So it began. With that first release, the press woke up to what live blues fanatics knew already, and promptly showered Oli with champagne, with Blues Matters! voting Open Road the #2 album of 2008, and Classic Rock declaring the singer had “the blues under his fingernails like few of his peers”. The flattery stepped up a gear when the Oli Brown Band became the only British act selected for 2008’s International Blues Convention in Memphis, and some measure of his exploding profile came when Oli was invited by John Fry of Ardent Studios to record a live session… which scored 1.3 million hits in under a month.
The buzz was building, and by 2010, it caught the ear of legendary British producer Mike Vernon, the veteran of such benchmarks as 1966’s Blues Breakers With Eric Clapton, who was lured out of semi-retirement to helm second album, Heads I Win Tails You Lose, and capture a light-footed tracklisting that mixed up scuttle-buttin’ grooves like Evil Soul and room-shakers like Real Good Time. On release in April 2010, it was clear this kid was more than alright, and the press duly threw star ratings like confetti, with Mojo dubbing Oli “the hottest young pistol in British blues”, Uncut praising “a British bluesman to rival Trucks and Bonamassa”, and Classic Rock voting Heads I Win #3 blues album of the year.
With the 2010 British Blues Awards toasting him as Best Male Vocalist and Best Young Artist, some musicians would have rested on their laurels and watched the royalties roll in. Not Oli Brown. He once said that “blues needs to be heard live”, and it’s true that while he tears it up in the studio, his natural habitat is the darkened stage and his favourite sound the roar of the crowd as he blasts songs skyward with his signature Vanquish guitar. In 2011, Oli toured the UK, Europe, New Zealand, Canada and America – even charming Uncle Sam with a high-profile breakfast TV appearance – and scored another haul of trophies at the British Blues Awards (Best Band and Best Album). The year concluded in schoolboy fantasy-style, playing 25 gigs with John Mayall. Somebody pinch him…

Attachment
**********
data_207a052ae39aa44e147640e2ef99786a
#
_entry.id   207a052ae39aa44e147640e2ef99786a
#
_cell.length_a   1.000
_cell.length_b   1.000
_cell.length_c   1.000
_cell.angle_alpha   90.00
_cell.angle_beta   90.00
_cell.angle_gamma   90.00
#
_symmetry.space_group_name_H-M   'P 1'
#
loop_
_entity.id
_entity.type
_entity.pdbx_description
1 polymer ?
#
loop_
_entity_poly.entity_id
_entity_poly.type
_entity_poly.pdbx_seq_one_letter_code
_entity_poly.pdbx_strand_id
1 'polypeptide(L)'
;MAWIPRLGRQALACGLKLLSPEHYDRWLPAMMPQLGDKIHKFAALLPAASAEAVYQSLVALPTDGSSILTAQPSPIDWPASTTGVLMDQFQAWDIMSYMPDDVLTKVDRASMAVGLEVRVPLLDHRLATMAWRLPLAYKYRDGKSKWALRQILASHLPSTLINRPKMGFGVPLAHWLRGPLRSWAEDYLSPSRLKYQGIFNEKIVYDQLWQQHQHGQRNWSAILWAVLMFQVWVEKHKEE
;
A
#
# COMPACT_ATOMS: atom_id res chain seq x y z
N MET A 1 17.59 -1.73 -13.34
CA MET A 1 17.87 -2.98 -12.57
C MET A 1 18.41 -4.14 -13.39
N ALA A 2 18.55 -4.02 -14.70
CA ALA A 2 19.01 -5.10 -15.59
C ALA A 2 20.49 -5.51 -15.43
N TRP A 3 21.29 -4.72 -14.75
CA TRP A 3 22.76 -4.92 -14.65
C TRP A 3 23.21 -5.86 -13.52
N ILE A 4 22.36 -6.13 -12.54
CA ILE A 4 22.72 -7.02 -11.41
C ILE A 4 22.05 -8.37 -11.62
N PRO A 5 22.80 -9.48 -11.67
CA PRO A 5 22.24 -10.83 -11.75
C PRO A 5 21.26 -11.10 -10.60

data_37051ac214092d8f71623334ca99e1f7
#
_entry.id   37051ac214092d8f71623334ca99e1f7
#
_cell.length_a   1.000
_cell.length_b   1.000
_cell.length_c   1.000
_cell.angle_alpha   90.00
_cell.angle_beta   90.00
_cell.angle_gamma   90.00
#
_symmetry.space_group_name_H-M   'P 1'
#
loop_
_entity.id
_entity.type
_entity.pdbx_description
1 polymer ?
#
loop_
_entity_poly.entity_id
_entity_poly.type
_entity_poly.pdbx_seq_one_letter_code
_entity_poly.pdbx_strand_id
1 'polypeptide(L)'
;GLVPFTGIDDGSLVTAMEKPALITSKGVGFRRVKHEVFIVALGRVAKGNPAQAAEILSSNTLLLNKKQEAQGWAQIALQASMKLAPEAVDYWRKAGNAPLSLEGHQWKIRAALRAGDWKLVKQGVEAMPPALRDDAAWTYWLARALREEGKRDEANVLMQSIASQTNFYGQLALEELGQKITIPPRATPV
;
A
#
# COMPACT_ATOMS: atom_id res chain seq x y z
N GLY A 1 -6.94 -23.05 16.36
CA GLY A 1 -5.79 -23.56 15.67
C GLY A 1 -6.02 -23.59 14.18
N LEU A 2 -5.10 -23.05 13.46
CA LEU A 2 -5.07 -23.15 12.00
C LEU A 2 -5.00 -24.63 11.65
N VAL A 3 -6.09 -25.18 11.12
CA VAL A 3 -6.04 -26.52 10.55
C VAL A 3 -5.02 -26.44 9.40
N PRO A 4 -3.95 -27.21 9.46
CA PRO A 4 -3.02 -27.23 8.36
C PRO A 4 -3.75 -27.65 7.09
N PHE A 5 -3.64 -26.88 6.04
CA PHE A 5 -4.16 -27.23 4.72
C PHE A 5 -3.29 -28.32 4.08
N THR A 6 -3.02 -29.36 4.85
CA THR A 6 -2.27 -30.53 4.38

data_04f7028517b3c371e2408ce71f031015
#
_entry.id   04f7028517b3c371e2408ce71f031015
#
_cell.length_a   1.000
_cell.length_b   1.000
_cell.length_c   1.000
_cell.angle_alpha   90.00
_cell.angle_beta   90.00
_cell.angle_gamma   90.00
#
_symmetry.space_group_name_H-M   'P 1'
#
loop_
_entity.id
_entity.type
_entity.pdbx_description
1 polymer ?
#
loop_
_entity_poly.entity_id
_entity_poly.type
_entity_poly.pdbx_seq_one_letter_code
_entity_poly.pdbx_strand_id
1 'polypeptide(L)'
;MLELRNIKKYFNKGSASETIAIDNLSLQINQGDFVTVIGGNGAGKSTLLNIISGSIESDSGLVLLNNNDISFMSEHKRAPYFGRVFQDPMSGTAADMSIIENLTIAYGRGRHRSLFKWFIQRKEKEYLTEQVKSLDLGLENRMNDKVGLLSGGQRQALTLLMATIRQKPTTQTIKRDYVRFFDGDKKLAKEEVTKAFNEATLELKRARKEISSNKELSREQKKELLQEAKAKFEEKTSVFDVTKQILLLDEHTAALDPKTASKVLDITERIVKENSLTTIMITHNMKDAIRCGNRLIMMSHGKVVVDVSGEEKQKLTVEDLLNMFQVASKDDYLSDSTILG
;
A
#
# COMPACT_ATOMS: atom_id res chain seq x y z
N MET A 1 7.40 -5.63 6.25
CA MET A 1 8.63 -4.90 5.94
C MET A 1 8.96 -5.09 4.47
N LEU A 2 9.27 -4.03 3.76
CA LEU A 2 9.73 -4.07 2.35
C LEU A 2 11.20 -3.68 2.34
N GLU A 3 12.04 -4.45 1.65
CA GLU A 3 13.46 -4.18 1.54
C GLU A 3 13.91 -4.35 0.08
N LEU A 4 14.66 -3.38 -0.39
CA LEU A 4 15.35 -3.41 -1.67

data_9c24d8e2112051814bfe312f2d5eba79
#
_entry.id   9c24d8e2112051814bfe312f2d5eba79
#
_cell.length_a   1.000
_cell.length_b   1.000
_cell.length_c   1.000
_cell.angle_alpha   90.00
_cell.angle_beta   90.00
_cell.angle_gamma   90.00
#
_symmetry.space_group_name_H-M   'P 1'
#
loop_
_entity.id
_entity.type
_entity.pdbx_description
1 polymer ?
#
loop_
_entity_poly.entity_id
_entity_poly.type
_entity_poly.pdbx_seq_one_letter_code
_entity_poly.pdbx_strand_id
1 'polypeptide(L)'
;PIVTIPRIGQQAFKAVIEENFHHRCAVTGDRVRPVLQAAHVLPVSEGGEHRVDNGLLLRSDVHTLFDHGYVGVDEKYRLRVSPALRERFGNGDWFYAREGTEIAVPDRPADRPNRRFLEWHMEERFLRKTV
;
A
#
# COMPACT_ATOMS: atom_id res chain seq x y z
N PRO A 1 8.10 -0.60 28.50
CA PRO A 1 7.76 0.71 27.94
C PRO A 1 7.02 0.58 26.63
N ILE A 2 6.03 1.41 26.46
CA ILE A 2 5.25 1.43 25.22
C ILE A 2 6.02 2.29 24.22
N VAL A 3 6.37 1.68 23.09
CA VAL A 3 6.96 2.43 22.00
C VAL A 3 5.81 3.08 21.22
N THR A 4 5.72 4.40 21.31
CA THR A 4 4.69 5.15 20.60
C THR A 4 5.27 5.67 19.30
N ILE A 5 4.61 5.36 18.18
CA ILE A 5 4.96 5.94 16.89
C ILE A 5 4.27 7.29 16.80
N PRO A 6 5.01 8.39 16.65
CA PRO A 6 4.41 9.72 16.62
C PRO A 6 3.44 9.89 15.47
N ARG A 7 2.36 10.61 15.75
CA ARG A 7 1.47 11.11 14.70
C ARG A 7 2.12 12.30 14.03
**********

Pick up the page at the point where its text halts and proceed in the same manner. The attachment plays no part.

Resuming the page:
So where do you go when you’ve hit the top? The answer, for Oli Brown, is back on the road. After 2012’s release of Here I Am, Oli supported his record with a major UK headline tour. 2013 swept right in with Songs From the Road, a live CD/DVD set made from December 2012 shows, multiple supporting roles in Joe Satriani’s worldwide Unstoppable Momentum tour across Europe, and a slew of festivals and shows of his own.
For this young man, blues isn’t just a job, an easy pay-cheque or a shot at cheap celebrity: it’s his passion, driving force and raison-d’être. “I picked the wrong genre of music to be a celebrity,” Oli laughs. “I just wanted to be a credible musician and get respect from people.” WithHere I Am, it’s mission accomplished.
Last night Oli played one last performance supporting The Ringers on their tour in Fairfield, CT. The crowd loved him and he obviously loved playing for them. Oli’s set ended with a standing ovation for him and a blown out amp! Way to rock kid! Next is back to Toronto; for a […]
Here’s a great video to liven up your morning! Oli Brown at the Grey Eagle Tavern in Asheville, North Carolina this past Friday the 31st. Just another stop of his solo tour supporting the Ringers. And did you catch Oli giving an interview was on the WCNI 90.9 this morning?
How did you spend your summer? After playing some of the oldest world cities on the Unstoppable Momentum tour with Joe Satriani this summer, Oli Brown’s may have been a little more eventful than yours! The band traveled throughout Europe offering their dose of blues and rock to willing audiences and preparing […]
Oli Brown’s latest CD “Here I Am” hits the streets this week, followed by North American tour dates in early to mid July and August. For more information on dates and the new album please go to his website, www.oliselectricblues.co.uk.
ETA is proud to announce that The Oli Brown Band has won in the categories of Best Band of the Year and Best Album of the Year at the 2011 British Blues Awards last weekend. Oli’s critically acclaimed album “Heads I Win, Tails You Lose” was released in 2010 on […]
Before wowing the crowd at the 21st Saloon in Omaha, Nebraska; the Oli Brown Band sat down with The Morning Blend, Omaha’s morning news channel. Catch Oli discussing his blues origins, his time with acclaimed blues guitarist, Buddy Guy, and an exclusive performance from the band here.